Why did you join this organization?
I retired from the Air Force in 2014. I have a traumatic brain injury. I was injured back in 1994. I was also hurt in 1995. Both were traumatic brain injuries. I was still able to complete my service in the Air Force.
All of us, not just veterans, stumble in life sometimes and a lot of times we don’t have the resources to help us get back on our feet. When I found out there were resources like this open, I just got excited. .
Once I retired, I began to volunteer, working with veterans, working my way up to eventually being hired in my current position. What I enjoy about my job is helping people transition to a life that is greater.
I served 25 years in the Air Force, and I never knew about anything like this in the civilian world. I never knew that these agencies existed. I love it
What are some exciting stories that you hear about in your organization?
I don’t hear exciting stories, I’m engaging in exciting stories every day. I am involved in the outreach programs, where we go into the community, on the streets, and into different agencies. I’m speaking about two dozen times a year, raising awareness for our veterans that are living in the streets, that never knew that our services existed. I‘ve met women and men who lived in their cars with their children and no money.
I get to work with these individuals and help facilitate their transition to the right places and change their lives completely. I had an individual that was in my program about six months ago, who walked into my office yesterday and it shook me up a little bit because I remember how our interaction initially was not positive, but he got it, and he graduated my program. He’s no longer homeless. This is the change I get to see every day. These guys come in on methamphetamines, on marijuana, on cocaine, on alcoholic beverages and what we’re here to do is help show them a different way. Even though we are a 30-day program, we help get these veterans back on their feet.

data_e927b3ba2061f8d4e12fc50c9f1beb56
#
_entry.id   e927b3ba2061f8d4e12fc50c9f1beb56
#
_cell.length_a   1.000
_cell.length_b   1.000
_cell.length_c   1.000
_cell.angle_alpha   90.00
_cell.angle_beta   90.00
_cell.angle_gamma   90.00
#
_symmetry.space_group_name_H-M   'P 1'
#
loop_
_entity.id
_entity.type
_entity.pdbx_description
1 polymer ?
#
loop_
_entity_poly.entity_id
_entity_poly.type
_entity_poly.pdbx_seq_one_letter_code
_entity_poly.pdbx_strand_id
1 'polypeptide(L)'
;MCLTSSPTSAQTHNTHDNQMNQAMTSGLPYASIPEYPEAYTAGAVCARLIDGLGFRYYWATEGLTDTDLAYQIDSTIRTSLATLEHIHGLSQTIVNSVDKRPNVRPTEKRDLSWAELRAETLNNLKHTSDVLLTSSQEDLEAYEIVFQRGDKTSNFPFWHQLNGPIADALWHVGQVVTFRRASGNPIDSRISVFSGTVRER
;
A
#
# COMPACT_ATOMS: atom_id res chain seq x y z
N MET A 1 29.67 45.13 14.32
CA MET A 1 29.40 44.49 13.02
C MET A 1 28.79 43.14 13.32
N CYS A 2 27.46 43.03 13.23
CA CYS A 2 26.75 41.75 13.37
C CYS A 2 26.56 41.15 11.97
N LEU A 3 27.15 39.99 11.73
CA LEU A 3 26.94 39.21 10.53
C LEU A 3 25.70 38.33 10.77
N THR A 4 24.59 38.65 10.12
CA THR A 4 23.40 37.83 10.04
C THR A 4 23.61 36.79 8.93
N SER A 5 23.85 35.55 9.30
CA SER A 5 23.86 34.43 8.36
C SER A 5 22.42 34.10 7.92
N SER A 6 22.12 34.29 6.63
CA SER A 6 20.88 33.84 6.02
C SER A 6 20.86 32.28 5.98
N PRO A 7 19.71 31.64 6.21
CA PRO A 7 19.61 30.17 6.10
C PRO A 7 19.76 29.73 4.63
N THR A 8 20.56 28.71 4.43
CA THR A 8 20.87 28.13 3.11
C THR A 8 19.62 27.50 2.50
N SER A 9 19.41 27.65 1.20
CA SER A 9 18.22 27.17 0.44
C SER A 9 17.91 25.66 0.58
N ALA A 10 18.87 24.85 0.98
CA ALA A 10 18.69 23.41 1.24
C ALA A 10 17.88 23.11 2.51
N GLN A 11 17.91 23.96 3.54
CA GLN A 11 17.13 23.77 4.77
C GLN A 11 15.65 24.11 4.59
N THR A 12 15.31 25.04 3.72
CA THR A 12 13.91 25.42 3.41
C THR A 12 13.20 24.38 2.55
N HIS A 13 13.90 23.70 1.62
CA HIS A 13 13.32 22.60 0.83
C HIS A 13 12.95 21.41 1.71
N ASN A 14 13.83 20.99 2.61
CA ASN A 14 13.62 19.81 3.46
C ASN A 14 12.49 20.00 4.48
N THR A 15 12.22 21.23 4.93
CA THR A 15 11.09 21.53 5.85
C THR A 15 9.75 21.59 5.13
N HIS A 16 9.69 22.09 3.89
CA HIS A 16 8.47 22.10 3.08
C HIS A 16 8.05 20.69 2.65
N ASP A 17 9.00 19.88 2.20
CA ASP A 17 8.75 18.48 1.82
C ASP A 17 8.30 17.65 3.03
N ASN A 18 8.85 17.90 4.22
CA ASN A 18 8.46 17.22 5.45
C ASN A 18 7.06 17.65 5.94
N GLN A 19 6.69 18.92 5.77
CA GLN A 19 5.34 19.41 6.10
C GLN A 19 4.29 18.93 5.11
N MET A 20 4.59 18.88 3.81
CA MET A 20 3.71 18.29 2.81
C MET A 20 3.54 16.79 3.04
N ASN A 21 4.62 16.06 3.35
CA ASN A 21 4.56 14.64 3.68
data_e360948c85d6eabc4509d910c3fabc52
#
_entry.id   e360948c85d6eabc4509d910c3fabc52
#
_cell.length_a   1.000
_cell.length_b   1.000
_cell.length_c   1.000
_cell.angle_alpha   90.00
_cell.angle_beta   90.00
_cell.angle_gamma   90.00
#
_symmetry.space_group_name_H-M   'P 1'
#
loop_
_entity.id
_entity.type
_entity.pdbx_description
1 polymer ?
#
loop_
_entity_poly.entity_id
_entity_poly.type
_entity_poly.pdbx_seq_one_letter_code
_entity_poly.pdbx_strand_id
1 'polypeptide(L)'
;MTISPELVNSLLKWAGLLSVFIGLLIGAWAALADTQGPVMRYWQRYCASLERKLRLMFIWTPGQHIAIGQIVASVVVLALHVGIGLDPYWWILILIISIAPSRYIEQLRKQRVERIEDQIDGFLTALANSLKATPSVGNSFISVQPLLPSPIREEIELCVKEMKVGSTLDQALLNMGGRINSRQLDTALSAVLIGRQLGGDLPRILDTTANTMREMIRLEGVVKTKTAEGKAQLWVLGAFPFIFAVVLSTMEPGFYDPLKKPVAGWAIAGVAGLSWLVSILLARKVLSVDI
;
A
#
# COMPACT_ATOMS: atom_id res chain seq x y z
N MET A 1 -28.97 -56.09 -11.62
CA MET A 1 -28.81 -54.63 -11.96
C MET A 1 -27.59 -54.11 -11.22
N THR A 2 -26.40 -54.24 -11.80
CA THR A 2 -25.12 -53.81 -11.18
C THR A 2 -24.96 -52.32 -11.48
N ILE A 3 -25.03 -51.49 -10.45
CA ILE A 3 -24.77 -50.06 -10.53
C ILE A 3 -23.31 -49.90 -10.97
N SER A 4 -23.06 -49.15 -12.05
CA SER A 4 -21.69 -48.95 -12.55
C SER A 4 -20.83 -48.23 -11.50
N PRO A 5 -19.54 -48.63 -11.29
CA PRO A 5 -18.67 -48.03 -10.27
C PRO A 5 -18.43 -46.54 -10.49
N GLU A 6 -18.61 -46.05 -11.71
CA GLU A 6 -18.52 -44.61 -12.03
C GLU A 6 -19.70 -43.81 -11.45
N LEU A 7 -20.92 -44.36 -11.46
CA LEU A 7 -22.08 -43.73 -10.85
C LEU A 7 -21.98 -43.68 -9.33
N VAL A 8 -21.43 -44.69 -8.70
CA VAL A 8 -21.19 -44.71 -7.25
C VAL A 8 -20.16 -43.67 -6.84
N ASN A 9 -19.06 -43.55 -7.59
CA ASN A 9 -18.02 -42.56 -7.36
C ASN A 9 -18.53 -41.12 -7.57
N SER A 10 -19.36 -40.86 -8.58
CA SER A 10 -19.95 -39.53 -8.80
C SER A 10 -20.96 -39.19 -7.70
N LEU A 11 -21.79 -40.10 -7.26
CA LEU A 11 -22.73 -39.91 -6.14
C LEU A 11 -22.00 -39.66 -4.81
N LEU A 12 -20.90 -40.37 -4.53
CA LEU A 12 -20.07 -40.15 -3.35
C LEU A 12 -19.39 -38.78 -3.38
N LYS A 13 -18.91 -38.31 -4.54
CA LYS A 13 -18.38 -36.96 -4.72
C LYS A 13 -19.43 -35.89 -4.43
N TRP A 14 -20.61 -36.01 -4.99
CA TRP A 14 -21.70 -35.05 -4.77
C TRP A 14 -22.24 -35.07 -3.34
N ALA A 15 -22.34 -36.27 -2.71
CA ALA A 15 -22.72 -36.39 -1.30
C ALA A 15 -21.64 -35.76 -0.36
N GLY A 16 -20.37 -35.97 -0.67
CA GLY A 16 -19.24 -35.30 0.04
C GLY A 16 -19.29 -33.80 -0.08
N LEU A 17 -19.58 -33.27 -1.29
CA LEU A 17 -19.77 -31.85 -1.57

Can you talk about the struggle from civilian life?
Civilian and military life are two completely different worlds. A lot of employers, first of all, are intimidated because of the knowledge that you hold or the things that you may have been experiencing like PTSD or traumatic brain injury. They’re not supposed to discriminate with you, but they often do.
What are some helpful tips that you would give to Veterans transitioning from the military to a civilian life?
You must do research. You can’t just leave the military and say I’m going to get a job. You need to do the footwork first; Do the reading and research to see what’s out there. I was not aware of anything because I was in the world of NORAD. So before you depart the military, remember it’s a new world you’re stepping into. Now that I’m out here, what I see is that this is dynamic. Veterans should not be homeless in Colorado Springs. There is no reason for for veterans to be homeless in Colorado Springs unless they choose to be. There is an abundance of resources out here to get better and to get housing.
Do you feel that beings a black veteran has unique challenges?
A lot of times the challenges that we face is that when we step into a job interview, and we already have the thought that because I’m an African-American or because I’m black, I may have less of a chance. When we have that perception in our mind, we’re not giving it the all that we have. I feel that way. We have to give it 100 percent all the time and when we are not selected don’t question who we are, that takes away from us. When you walk in with a negative perspective from the beginning, that’s going to show, they’re going to think what they want to think. There’s nothing you can do to control that. So what you need to do is to be exactly who you are, 100 percent.